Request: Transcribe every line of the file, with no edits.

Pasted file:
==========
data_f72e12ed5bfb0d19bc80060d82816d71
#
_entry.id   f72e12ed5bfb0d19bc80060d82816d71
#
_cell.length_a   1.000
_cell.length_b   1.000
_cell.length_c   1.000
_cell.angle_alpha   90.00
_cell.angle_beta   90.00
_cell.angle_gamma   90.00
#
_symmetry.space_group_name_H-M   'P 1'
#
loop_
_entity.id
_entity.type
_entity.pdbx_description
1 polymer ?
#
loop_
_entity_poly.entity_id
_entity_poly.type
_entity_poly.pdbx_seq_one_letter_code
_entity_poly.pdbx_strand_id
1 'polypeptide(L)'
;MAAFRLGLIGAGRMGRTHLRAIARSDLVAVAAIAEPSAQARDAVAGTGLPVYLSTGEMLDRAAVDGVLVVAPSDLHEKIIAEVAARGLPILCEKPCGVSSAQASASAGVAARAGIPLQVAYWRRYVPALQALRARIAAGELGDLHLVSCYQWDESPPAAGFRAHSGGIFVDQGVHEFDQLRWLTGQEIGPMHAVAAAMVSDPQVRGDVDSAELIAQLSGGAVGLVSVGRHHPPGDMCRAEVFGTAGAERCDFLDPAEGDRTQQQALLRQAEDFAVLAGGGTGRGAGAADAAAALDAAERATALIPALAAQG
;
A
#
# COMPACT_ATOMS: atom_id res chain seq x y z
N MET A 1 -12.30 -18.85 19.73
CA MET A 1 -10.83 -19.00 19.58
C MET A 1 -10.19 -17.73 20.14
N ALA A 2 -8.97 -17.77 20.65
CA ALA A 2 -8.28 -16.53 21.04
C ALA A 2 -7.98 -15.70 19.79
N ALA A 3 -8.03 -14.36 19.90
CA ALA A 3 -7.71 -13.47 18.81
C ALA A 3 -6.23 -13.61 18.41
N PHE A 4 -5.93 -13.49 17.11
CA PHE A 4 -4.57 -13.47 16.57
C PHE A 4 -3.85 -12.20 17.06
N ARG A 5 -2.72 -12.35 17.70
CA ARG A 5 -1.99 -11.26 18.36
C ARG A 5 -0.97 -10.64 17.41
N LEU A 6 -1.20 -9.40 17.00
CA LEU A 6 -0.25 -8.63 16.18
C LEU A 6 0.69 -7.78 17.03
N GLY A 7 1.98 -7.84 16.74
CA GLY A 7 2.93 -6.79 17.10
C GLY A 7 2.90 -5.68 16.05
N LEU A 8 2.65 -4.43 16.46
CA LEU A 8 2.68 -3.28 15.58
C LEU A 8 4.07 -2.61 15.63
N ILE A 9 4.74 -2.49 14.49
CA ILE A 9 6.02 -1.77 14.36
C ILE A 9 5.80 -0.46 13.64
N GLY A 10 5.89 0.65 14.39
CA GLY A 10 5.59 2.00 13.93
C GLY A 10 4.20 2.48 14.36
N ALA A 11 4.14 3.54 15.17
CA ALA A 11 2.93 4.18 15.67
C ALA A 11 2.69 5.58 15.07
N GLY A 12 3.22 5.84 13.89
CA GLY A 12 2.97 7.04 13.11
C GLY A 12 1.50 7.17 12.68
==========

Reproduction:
data_f72e12ed5bfb0d19bc80060d82816d71
#
_entry.id   f72e12ed5bfb0d19bc80060d82816d71
#
_cell.length_a   1.000
_cell.length_b   1.000
_cell.length_c   1.000
_cell.angle_alpha   90.00
_cell.angle_beta   90.00
_cell.angle_gamma   90.00
#
_symmetry.space_group_name_H-M   'P 1'
#
loop_
_entity.id
_entity.type
_entity.pdbx_description
1 polymer ?
#
loop_
_entity_poly.entity_id
_entity_poly.type
_entity_poly.pdbx_seq_one_letter_code
_entity_poly.pdbx_strand_id
1 'polypeptide(L)'
;MAAFRLGLIGAGRMGRTHLRAIARSDLVAVAAIAEPSAQARDAVAGTGLPVYLSTGEMLDRAAVDGVLVVAPSDLHEKIIAEVAARGLPILCEKPCGVSSAQASASAGVAARAGIPLQVAYWRRYVPALQALRARIAAGELGDLHLVSCYQWDESPPAAGFRAHSGGIFVDQGVHEFDQLRWLTGQEIGPMHAVAAAMVSDPQVRGDVDSAELIAQLSGGAVGLVSVGRHHPPGDMCRAEVFGTAGAERCDFLDPAEGDRTQQQALLRQAEDFAVLAGGGTGRGAGAADAAAALDAAERATALIPALAAQG
;
A
#
# COMPACT_ATOMS: atom_id res chain seq x y z
N MET A 1 -12.30 -18.85 19.73
CA MET A 1 -10.83 -19.00 19.58
C MET A 1 -10.19 -17.73 20.14
N ALA A 2 -8.97 -17.77 20.65
CA ALA A 2 -8.28 -16.53 21.04
C ALA A 2 -7.98 -15.70 19.79
N ALA A 3 -8.03 -14.36 19.90
CA ALA A 3 -7.71 -13.47 18.81
C ALA A 3 -6.23 -13.61 18.41
N PHE A 4 -5.93 -13.49 17.11
CA PHE A 4 -4.57 -13.47 16.57
C PHE A 4 -3.85 -12.20 17.06
N ARG A 5 -2.72 -12.35 17.70
CA ARG A 5 -1.99 -11.26 18.36
C ARG A 5 -0.97 -10.64 17.41
N LEU A 6 -1.20 -9.40 17.00
CA LEU A 6 -0.25 -8.63 16.18
C LEU A 6 0.69 -7.78 17.03
N GLY A 7 1.98 -7.84 16.74
CA GLY A 7 2.93 -6.79 17.10
C GLY A 7 2.90 -5.68 16.05
N LEU A 8 2.65 -4.43 16.46
CA LEU A 8 2.68 -3.28 15.58
C LEU A 8 4.07 -2.61 15.63
N ILE A 9 4.74 -2.49 14.49
CA ILE A 9 6.02 -1.77 14.36
C ILE A 9 5.80 -0.46 13.64
N GLY A 10 5.89 0.65 14.39
CA GLY A 10 5.59 2.00 13.93
C GLY A 10 4.20 2.48 14.36
N ALA A 11 4.14 3.54 15.17
CA ALA A 11 2.93 4.18 15.67
C ALA A 11 2.69 5.58 15.07
N GLY A 12 3.22 5.84 13.89
CA GLY A 12 2.97 7.04 13.11
C GLY A 12 1.50 7.17 12.68